Guy Molinari has been synonymous with Staten Island for decades. His fights, feuds, and friendships — many of them involving his beloved borough — were legendary:
"I'm one that will speak my mind, and sometimes people like it, sometimes they don't," he said in 1995.
Gaetano Victor "Guy" Molinari fought with the Marines in the Korean War, and practiced law before following his father, a state Assemblyman, into politics. He won ten straight elections, first for the state Assembly and then in Congress before becoming Staten Island's borough president.
"If you can't stand the heat, get out of the kitchen, as they say, but I can take the heat," Molinari said.
Molinari first endorsed Rudy Giuliani for mayor first in 1988, and backed Giuliani's successful campaign in 1993 — a victory that Staten Island helped deliver. The victory gave Molinari and his beloved borough outsized influence in City Hall. The Molinari-Giuliani alliance also led to the closing of the Fresh Kills Landfill, a process that began in 1996 and ended in March 2001, when the last barge of trash made its way there. It has been closed ever since.
"My delight is knowing it was done. I did my job," Molinari said.
For decades, he was as a Republican power broker, his influence stretching to the White House when Ronald Reagan and George H. W. Bush was president. Molinari also groomed candidates, including his daughter, Susan, who replaced him in Congress, her successor, Vito Fossella, and a-then little-known Marine named Michael Grimm.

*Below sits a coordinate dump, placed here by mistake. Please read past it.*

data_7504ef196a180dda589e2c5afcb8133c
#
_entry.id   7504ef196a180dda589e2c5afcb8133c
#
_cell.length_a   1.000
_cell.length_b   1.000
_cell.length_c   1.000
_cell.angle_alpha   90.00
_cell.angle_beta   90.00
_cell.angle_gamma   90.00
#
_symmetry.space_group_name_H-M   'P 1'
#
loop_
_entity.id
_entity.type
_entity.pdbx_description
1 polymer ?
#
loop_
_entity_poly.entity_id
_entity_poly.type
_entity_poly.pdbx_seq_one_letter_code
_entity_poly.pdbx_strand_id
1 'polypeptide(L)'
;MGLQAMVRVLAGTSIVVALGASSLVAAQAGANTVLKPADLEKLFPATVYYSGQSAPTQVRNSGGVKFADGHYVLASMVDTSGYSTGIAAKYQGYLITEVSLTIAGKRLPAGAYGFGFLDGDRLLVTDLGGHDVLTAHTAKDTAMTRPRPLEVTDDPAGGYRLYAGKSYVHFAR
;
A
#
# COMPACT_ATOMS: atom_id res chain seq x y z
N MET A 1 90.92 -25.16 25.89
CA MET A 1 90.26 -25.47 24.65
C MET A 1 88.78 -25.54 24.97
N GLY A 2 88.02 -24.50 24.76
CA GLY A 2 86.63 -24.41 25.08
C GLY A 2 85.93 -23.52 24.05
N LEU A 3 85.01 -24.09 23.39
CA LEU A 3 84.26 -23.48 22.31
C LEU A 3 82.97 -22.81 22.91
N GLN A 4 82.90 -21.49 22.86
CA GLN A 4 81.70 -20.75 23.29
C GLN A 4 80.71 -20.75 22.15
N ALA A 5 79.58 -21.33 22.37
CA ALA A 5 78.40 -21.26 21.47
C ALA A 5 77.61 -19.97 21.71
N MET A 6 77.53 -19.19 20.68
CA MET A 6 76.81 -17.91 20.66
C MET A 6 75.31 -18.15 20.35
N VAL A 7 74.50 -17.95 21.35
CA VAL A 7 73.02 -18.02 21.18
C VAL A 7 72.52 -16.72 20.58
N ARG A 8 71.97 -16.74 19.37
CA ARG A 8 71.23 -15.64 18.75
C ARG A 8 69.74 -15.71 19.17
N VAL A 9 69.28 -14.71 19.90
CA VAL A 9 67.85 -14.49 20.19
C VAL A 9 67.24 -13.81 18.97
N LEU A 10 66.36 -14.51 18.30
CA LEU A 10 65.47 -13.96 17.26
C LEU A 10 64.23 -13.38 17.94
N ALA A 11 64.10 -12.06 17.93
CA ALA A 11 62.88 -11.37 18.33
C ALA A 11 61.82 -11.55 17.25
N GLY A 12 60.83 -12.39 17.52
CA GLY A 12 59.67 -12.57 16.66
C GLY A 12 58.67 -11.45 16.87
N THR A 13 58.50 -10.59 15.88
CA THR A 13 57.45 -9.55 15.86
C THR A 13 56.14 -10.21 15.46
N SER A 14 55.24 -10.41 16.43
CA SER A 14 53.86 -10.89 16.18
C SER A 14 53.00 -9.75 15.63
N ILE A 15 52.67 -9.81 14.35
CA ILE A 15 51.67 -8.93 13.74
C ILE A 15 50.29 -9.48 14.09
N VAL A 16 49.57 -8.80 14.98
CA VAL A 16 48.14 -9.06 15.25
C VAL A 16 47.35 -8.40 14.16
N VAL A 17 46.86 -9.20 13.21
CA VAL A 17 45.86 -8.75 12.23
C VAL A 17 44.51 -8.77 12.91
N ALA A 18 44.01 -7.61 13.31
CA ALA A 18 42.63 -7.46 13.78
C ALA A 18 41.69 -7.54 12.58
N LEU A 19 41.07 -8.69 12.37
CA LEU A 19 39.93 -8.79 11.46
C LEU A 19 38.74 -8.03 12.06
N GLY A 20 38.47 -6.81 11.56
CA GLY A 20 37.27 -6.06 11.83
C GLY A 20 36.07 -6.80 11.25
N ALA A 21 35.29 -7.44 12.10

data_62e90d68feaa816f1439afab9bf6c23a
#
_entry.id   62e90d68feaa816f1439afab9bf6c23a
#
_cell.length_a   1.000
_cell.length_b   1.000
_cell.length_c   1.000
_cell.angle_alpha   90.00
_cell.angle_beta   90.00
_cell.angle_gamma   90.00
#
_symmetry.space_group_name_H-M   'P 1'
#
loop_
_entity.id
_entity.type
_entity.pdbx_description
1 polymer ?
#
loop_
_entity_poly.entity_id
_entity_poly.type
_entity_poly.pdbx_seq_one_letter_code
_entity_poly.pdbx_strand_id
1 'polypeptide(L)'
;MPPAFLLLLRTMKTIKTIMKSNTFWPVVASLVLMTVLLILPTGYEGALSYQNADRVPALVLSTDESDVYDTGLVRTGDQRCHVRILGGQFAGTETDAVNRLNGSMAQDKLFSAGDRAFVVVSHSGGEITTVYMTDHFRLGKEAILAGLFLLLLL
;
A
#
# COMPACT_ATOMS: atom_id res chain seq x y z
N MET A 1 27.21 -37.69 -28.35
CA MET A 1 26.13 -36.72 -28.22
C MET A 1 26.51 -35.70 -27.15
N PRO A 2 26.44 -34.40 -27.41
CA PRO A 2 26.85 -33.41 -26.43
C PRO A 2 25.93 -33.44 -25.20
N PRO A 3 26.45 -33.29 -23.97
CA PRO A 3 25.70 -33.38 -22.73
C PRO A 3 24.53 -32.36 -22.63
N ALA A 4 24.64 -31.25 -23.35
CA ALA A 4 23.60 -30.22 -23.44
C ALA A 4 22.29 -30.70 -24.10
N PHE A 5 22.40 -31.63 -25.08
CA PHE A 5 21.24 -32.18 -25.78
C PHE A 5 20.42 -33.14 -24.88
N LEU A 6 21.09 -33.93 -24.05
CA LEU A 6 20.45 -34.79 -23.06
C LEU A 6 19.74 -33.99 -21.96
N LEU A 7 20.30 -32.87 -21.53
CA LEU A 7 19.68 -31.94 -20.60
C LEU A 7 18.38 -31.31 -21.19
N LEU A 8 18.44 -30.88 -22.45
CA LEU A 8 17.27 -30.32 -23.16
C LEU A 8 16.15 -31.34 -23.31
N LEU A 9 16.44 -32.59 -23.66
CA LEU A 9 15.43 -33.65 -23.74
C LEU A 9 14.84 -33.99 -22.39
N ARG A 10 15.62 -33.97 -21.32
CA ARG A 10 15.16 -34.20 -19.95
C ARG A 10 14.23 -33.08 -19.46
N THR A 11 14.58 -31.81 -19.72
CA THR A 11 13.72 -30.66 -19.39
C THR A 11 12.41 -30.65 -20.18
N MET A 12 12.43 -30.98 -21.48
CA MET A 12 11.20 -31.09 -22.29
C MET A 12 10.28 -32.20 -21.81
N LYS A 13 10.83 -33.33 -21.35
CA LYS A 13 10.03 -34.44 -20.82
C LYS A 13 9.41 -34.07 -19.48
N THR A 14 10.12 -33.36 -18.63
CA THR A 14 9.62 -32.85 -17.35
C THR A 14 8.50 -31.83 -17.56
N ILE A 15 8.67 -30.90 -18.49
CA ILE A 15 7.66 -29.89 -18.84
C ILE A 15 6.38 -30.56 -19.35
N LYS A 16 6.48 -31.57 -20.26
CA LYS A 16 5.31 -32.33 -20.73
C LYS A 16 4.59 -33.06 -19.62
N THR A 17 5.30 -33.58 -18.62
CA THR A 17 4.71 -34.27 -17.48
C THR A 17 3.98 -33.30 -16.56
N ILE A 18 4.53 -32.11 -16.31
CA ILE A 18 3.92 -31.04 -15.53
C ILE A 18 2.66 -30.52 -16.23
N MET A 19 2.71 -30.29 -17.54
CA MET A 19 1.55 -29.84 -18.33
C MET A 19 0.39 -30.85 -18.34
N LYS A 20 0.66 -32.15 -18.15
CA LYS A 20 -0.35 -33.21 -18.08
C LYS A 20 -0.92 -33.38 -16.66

"The basic tenets of what he taught me, the very first day: Put your faith in the people," Grimm said in November 2017.
Molinari gave voice to conservative, white working- and middle-class voters who felt forgotten — a template that Donald Trump used many years later.
More tangible evidence of Molinari's legacy can be seen all over the island. A class of Staten Island Ferry boats was named after him. With Giuliani's help, he was helped start the building of the Richmond County Ballpark, which brought a Yankees farm team to the island.
One of his proudest accomplishments was a bill that made New York the first state to allow liver transplants through public funding. "It's got to be 10,000, 20,000 lives have been saved as a result of that," Molinari said.
He famously feuded with then-mayor David Dinkins, and had a bitter falling out with Giuliani over his fellow Republican's decision to back Mario Cuomo for governor.
Molinari drew scorn in 1994, for calling Family Court Judge Karen Burstein unfit to be state attorney general because she was gay.
Molinari was pugnacious until the end. Speaking of his memoir, which he titled "A Life of Service," he said, "I don't care who reads it, as long as it's all written down someplace."
Guy Molinari was 89 years old.
CURRENT AND FORMER ELECTED OFFICIALS REACT TO MOLINARI'S PASSING
Arizona Sen. John McCain:
New York City Mayor Bill de Blasio:
New York Rep. Dan Donovan, who represents Staten Island in Congress:
Staten Island Borough President Jimmy Oddo:
Staten Island City Councilwoman Debi Rose:
Staten Island City Councilman Steven Matteo:
Staten Island and Brooklyn Assemblywoman Nicole Malliotakis:
State Assemblyman Matthew Titone of Staten Island: